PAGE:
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Im sure it depends on the medication and what is wrong with him/ what stage etc.. Sometimes that sleep is more important for older patients- agree with rocketjcat on this one.
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Reply to Anniepeepie
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Also check with the pharmacist as they are specialists in meds - that is part of what you pay them for anyway - make an appointment or walk in to the regular pharmacy with a list of all his meds including over the counter etc - make sure to find out which are with food & which are on empty tummy

I personally would take several coloured pens & use red for needs to be on time - another colour like green for with food etc - with a chart you can see at one glance -

Also add pill description like 'small yellow' or 'oval pink' - then if you were held up in traffic or at drs' office you could call someone & direct them to the chart
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Reply to moecam
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Isthisrealyreal Oct 10, 2018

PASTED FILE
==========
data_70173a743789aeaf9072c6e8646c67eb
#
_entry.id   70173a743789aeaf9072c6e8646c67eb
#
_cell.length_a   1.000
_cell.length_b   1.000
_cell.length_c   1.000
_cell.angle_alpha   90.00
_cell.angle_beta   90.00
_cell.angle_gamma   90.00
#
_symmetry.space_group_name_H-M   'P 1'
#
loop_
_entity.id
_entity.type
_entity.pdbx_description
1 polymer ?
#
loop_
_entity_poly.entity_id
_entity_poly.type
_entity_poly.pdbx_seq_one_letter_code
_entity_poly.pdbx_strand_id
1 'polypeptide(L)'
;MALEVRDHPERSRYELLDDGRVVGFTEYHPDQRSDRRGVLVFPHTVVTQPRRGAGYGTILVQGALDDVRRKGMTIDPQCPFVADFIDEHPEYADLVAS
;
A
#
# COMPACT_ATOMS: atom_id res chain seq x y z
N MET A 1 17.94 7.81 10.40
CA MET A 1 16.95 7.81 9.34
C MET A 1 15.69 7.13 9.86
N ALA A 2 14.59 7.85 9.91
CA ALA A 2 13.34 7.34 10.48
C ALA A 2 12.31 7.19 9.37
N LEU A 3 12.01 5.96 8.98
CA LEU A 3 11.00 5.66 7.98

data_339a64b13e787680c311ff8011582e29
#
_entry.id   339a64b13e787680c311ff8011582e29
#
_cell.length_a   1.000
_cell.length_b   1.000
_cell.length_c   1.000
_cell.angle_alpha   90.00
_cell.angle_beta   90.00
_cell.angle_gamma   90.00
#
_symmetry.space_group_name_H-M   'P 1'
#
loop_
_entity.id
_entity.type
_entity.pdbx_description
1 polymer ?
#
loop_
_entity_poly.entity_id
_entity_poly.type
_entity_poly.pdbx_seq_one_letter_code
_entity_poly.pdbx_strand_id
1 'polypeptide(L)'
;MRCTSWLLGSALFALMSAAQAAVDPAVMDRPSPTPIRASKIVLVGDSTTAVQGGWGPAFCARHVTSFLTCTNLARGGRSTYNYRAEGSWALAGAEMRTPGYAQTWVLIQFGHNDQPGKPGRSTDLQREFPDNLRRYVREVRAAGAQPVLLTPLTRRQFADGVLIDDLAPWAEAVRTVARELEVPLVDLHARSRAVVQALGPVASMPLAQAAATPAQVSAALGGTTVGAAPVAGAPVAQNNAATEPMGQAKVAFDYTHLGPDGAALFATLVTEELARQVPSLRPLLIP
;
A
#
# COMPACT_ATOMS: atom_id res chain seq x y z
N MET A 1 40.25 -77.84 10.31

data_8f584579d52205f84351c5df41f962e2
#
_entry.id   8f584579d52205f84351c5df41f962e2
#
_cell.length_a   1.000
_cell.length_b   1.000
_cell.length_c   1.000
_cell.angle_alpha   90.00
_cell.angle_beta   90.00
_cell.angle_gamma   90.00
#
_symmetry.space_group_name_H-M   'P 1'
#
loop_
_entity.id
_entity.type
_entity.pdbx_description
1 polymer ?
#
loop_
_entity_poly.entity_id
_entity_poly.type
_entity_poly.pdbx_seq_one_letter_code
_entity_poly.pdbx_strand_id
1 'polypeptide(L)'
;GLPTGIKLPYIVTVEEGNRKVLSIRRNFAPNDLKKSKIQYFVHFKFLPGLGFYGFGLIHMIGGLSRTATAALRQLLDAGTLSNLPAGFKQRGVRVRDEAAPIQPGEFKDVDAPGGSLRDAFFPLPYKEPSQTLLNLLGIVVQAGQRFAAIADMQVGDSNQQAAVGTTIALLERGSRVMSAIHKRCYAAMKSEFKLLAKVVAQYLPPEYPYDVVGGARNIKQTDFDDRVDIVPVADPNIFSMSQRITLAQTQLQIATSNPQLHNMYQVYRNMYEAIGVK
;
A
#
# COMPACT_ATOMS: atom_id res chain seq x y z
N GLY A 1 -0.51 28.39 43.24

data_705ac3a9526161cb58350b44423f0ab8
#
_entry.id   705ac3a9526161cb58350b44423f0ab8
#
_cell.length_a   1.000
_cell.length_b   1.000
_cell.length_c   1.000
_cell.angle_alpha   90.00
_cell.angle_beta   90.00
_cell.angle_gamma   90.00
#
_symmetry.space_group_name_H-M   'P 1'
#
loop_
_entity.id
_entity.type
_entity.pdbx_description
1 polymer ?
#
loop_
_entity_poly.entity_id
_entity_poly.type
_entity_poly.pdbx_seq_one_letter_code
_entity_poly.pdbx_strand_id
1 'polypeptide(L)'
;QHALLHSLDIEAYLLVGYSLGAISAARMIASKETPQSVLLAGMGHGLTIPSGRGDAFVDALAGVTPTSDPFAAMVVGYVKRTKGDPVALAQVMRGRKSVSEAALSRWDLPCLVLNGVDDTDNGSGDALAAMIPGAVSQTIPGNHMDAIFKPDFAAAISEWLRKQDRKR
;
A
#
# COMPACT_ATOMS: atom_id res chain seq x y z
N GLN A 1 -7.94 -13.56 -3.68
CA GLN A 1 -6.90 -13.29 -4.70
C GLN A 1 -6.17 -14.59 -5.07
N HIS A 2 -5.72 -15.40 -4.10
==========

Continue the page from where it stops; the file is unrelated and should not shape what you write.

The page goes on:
Great idea!
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This is just my experience and in no way should be a substitute for a call in to his doctor for their advice. My nonprofessional answer is “it depends”. These are the question you should ask the doctor. Is this medication something that needs to be given on a set cadence, like pain meds? Every 4 hours or similar? Or is it something that can have a little administrative leeway, like Tylenol? Does he eventually wake up by himself, or do you always need to wake him up? At Moms NH they try to give her meds at set schedules, but even then due to staffing, sometimes I’ve seen them vary by 2-3 hours off the ideal. If she’s sleeping and really needs to sleep, we (the Lpn and myself) may decide to postpone the non critical meds for an hour or so until she wakes on her own.
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